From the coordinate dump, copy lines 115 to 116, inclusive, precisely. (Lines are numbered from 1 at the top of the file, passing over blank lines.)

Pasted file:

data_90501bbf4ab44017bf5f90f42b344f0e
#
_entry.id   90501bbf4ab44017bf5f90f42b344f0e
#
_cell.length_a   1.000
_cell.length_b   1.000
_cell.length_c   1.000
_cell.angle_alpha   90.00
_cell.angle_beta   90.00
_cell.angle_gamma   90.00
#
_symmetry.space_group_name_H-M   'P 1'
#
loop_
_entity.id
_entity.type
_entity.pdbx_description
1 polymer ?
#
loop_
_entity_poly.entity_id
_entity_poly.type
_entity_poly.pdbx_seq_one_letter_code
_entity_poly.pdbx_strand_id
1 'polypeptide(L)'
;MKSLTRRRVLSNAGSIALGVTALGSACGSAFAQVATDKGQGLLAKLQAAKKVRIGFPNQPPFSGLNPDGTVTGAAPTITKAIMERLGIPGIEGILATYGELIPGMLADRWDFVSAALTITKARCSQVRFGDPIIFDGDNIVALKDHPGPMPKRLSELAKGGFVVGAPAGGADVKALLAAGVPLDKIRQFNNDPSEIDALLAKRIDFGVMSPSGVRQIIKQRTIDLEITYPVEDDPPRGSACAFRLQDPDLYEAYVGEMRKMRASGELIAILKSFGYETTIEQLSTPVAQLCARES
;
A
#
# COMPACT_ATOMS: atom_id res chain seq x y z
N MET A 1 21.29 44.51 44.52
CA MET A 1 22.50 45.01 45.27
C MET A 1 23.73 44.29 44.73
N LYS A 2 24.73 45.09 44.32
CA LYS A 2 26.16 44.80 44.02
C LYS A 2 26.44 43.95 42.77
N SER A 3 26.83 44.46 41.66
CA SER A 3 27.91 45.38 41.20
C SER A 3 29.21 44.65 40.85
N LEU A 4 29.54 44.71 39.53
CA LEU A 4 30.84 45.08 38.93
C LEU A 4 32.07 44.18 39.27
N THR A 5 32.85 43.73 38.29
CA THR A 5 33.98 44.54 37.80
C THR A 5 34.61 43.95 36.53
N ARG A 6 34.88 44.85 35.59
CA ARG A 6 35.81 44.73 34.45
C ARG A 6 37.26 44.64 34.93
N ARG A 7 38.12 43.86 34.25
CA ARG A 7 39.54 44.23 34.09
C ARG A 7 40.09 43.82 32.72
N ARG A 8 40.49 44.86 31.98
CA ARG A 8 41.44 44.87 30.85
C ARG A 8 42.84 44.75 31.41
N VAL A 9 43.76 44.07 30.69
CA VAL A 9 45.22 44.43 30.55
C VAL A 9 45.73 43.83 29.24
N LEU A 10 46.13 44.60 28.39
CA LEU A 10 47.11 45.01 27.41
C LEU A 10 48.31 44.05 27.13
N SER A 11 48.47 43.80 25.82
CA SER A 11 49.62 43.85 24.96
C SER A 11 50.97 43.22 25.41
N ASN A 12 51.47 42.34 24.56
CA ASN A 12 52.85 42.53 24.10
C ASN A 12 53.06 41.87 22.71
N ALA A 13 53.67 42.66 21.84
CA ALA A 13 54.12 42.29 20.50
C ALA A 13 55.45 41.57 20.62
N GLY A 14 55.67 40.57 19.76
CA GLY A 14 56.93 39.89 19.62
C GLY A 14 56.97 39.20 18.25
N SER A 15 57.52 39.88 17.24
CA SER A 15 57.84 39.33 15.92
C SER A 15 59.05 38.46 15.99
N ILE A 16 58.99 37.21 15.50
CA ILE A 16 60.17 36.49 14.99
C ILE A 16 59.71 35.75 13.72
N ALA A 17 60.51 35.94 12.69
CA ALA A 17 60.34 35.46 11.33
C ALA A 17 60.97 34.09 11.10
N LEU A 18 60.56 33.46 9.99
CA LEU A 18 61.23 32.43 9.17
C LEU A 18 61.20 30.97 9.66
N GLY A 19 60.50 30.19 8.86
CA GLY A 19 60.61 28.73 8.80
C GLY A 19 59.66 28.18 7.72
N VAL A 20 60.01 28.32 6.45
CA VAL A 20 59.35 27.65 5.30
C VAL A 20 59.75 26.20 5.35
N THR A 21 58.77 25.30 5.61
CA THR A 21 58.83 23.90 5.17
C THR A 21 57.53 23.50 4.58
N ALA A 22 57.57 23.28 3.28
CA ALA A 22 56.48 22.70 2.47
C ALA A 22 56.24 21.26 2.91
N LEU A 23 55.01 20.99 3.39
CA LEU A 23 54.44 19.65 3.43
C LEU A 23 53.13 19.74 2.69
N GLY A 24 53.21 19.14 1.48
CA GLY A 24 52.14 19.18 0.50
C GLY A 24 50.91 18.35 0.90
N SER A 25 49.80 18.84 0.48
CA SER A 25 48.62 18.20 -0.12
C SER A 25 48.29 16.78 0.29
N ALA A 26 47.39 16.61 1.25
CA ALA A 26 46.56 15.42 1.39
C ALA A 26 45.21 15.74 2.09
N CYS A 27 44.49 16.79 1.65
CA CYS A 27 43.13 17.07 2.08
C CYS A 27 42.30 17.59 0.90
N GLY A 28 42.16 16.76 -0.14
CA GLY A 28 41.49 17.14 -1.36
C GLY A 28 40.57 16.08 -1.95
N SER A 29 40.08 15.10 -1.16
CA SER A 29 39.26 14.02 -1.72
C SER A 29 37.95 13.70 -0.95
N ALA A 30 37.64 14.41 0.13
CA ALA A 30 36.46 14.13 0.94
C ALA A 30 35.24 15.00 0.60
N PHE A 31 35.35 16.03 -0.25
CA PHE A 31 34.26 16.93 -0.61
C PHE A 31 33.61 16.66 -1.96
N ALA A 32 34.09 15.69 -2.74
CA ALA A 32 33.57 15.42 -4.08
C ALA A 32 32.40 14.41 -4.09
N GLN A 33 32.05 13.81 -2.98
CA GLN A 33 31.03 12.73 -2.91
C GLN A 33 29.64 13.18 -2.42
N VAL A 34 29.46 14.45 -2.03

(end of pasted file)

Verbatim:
N SER A 29 40.08 15.10 -1.16
CA SER A 29 39.26 14.02 -1.72